TransCanada’s permit to operate the Keystone crude oil pipeline in South Dakota could be revoked by state regulators, according to Reuters.
An initial probe into the recent major spill on the pipeline has yet to reveal its findings, but if it’s discovered that TransCanada violated its license, the state regulators will consider cancelling the company’s permit to operate in South Dakota.
The Keystone pipeline linking Alberta’s oil sands with US refineries spilt around 5,000 barrels worth of oil in rural northeastern South Dakota last week. TransCanada told the Post Gazette that they believed the 210,000 gallon pipeline leak was a “sudden and immediate” event. According to the Gazette, Erik Tatarchuk, a TransCanada vice-president, told a Marshall County Commission meeting that it was unlikely oil leaked long enough to soak into the soil.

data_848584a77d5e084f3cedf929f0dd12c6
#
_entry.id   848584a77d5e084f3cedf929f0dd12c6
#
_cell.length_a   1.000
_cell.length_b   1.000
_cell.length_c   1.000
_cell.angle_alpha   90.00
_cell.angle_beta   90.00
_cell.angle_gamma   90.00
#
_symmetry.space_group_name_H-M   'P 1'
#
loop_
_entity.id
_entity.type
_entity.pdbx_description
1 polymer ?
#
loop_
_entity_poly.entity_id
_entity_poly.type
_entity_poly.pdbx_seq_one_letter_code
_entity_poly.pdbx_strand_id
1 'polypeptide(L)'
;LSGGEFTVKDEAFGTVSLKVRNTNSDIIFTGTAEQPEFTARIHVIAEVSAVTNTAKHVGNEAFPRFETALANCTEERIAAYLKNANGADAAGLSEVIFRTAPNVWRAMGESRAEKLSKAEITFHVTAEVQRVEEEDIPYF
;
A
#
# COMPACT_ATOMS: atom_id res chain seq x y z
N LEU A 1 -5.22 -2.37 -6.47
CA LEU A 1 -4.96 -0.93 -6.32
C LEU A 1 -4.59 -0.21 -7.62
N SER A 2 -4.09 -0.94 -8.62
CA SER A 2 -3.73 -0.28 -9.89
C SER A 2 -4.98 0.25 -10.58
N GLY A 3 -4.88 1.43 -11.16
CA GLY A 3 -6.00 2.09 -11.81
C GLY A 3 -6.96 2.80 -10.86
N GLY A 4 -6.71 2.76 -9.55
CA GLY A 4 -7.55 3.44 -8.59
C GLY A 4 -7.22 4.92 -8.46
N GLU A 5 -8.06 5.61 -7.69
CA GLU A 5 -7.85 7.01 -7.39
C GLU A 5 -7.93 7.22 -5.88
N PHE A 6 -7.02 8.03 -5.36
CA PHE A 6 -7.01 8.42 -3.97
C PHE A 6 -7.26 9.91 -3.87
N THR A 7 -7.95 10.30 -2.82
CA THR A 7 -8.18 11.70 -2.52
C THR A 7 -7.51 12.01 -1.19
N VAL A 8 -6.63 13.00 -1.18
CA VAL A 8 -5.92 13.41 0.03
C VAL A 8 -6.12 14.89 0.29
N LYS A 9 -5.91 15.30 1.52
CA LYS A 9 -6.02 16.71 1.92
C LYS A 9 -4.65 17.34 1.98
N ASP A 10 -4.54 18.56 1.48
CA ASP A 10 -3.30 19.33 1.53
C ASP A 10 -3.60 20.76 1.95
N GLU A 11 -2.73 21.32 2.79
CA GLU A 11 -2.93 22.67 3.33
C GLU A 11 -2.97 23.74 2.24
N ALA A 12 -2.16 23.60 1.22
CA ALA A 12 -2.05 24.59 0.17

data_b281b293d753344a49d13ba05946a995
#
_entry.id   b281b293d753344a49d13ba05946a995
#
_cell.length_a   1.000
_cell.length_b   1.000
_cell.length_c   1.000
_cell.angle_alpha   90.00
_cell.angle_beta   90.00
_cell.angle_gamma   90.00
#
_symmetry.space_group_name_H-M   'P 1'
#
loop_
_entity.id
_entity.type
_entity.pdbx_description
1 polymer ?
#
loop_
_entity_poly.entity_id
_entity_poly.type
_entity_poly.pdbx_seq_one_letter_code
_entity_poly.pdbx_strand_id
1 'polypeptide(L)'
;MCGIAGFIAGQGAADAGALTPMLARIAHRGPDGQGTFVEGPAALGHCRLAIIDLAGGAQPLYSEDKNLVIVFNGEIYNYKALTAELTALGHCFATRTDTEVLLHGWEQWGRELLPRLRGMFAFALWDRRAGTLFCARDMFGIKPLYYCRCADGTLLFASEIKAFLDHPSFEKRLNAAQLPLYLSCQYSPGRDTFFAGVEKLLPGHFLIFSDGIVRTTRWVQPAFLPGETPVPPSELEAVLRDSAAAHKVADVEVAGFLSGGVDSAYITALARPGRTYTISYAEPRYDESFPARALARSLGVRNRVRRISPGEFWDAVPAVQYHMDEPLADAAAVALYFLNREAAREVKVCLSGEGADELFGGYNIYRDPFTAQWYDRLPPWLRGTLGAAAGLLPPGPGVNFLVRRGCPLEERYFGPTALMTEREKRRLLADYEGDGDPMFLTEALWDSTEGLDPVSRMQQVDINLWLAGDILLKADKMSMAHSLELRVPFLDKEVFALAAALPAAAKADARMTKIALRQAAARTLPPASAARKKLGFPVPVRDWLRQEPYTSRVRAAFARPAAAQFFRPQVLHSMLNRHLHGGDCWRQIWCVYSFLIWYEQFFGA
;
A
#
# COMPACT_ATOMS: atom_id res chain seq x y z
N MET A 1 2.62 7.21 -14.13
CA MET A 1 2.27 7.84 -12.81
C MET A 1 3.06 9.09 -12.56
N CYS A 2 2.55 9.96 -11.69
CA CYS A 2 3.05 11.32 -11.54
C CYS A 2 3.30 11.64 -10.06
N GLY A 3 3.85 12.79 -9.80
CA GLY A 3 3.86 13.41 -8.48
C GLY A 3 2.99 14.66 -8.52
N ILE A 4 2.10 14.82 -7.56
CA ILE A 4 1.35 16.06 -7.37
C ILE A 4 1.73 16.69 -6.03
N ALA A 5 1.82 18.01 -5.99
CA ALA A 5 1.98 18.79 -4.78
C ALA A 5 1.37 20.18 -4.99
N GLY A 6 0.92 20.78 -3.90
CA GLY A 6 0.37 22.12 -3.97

Exactly what caused the leak is still under investigation.
The spill in Marshall County was the third from the Keystone pipeline in under ten years. Launched in 2010, the pipeline has a planned service life of a century.
“We are waiting to see what the forensic analysis comes back with to see if any of our conditions were violated,” Kristie Fiegen, chair of the three-person South Dakota Public Utilities Commission, told Reuters, adding a violation could lead to a suspension or cancellation of the permit.
Reuters reports that the South Dakota PUC issued the Keystone permit in 2007 with 57 conditions, ranging from construction standards to environmental requirements. It can revoke or suspend it if the company is found to have made misstatements in its application or does not comply with the conditions.